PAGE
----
- Mary Cassatt
- Pastel on paper
The Impressionist artist Mary Cassatt created portraits of young girls wearing stylish hats in the early 1900s, which convey her delight in contemporary fashion and expressive lines. This pastel drawing, Head of Simone in a Green Bonnet with Wavy Brim (No. 2), depicts a young girl named Simone—likely a resident of the village near the artist’s home—wearing a white dress and a large, blue-green hat. Simone was a frequent model in Cassatt’s late work, and was portrayed in a wide array of frilly dresses and extravagant hats decorated with ribbons, flowers, and plumes (see image below). This portrait was made in various degrees of finish; Simone’s delicate features are shown in considerable detail, while her dress is simply made up of hatches of white and pink pigment. The bonnet is defined by contour lines filled with sketchy strokes, with a pale pink scribble just inside the brim in the upper right that may suggest a flower.
Costume and hats are key elements of Cassatt’s works, as signifiers of identity and social standing. Cassatt was a connoisseur of the finest fashions in Paris at the time and was clearly aware of trends for both women and girls. The artist carefully selected costumes and accessories for her subjects, and sometimes had gowns specially commissioned for her paintings. Her later pastels, such as this one, tend to represent girls virtually overwhelmed by immense hats, the millinery style popular at the turn of the 20th century. Cassatt was also fascinated with capturing different clothing textures. Simone’s bonnet is less finished than her face, but the sketchy pastel strokes and swooping lines of the hat suggest it was made of a soft material, such as velvet or felt.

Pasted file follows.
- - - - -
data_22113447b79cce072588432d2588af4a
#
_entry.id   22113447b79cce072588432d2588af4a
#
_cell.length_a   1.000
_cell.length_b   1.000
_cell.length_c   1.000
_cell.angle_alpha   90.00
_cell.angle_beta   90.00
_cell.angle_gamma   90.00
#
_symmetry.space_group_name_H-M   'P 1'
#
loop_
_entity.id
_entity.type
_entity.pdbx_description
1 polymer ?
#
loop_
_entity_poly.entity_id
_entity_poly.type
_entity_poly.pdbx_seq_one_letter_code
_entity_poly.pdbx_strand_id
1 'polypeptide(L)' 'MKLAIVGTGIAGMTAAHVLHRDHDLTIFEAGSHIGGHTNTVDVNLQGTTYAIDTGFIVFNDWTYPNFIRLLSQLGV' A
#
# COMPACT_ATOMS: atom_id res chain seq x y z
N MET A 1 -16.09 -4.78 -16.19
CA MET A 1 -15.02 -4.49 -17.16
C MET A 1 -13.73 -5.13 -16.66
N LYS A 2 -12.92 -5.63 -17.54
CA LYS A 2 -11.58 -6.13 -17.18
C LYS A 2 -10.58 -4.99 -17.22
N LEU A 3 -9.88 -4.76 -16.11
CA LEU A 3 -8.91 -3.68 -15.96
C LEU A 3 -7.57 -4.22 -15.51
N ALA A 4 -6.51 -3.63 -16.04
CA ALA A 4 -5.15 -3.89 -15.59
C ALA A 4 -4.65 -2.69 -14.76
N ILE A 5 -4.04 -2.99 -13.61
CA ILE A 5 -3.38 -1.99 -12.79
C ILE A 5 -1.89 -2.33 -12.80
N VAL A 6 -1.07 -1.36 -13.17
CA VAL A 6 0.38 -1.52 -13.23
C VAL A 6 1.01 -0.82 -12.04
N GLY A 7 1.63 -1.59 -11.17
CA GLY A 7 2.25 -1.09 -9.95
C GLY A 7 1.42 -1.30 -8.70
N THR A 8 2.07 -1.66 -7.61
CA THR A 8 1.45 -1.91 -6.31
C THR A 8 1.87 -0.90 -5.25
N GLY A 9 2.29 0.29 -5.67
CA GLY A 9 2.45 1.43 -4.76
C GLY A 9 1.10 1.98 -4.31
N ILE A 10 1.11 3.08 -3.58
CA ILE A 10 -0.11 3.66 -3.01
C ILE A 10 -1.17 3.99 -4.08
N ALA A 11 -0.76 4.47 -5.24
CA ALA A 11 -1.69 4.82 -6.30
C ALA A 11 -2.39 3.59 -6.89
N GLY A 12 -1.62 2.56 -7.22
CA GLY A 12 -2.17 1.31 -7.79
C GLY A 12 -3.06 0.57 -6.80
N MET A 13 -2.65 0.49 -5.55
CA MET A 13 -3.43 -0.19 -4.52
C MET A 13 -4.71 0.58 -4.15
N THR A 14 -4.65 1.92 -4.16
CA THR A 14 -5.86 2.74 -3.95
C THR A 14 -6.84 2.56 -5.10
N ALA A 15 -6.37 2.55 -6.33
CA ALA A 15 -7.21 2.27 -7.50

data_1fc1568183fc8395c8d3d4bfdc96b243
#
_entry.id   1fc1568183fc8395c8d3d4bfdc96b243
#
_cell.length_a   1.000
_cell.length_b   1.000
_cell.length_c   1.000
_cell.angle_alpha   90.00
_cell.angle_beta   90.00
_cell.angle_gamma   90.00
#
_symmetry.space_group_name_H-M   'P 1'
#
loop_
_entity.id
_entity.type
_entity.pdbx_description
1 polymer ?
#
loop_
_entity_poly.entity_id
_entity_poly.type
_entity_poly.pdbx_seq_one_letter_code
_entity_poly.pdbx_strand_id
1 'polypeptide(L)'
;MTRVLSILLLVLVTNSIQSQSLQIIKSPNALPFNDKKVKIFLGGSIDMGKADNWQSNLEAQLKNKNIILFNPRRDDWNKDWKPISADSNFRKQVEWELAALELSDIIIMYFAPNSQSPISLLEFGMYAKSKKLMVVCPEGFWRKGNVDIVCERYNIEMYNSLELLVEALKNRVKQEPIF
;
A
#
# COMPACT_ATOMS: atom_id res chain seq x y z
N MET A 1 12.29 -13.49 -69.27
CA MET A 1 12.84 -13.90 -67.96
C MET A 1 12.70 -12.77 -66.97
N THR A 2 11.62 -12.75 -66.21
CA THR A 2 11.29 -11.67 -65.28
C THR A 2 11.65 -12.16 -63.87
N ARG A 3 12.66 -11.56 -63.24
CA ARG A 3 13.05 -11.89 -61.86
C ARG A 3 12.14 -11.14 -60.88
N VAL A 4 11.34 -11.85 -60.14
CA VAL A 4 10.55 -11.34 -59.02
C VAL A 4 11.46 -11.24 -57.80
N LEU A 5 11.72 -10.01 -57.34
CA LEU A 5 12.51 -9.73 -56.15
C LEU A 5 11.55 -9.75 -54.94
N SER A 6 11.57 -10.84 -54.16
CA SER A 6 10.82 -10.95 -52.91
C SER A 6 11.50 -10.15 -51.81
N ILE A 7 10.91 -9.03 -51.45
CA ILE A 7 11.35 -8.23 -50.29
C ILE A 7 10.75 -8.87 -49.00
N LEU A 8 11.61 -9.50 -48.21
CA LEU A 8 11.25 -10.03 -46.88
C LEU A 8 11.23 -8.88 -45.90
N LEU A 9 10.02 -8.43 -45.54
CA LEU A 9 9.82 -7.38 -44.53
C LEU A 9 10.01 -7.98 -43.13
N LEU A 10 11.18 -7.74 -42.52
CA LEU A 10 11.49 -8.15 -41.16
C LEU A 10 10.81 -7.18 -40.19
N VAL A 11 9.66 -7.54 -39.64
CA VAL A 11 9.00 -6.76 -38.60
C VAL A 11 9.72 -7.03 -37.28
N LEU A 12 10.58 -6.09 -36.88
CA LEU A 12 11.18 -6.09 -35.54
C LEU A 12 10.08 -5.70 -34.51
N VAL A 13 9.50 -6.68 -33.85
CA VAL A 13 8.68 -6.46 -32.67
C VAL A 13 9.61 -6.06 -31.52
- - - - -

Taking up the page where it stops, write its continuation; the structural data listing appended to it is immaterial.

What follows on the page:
The Saint Louis Art Museum’s pastel drawing relates to several other works featuring similar bonnets, including Head of Simone in a Green Bonnet with Wavy Brim (No. 3) in the collection of the Davis Museum at Wellesley College (see image above). Despite the shared titles and similarities in attire, close inspection of the two pictures reveals that the drawings depict two different children—one girl with blonde hair and the other a slightly younger girl with brown hair. The dark-haired girl in the Davis pastel drawing shares traits with a frequent model in Cassatt’s late works, who is identified as Margot. In the finished oil painting portrait Spring: Margot Standing in the Garden (see image below), this girl is likely wearing the same hat that appears in the two pastel drawings.
A comparison of the St. Louis and Wellesley drawings raises questions about the identities of the models and about Cassatt’s practice of creating these late portraits. Art historian and Cassatt specialist Nancy Mowll Mathews argues that the artist often posed models with hats selected from her own collection, and would sometimes use the same hat in a variety of works, if she liked the aesthetic effect it created. This may be the case with these two pastels featuring different young girls wearing what appears to be the same fashionable hat.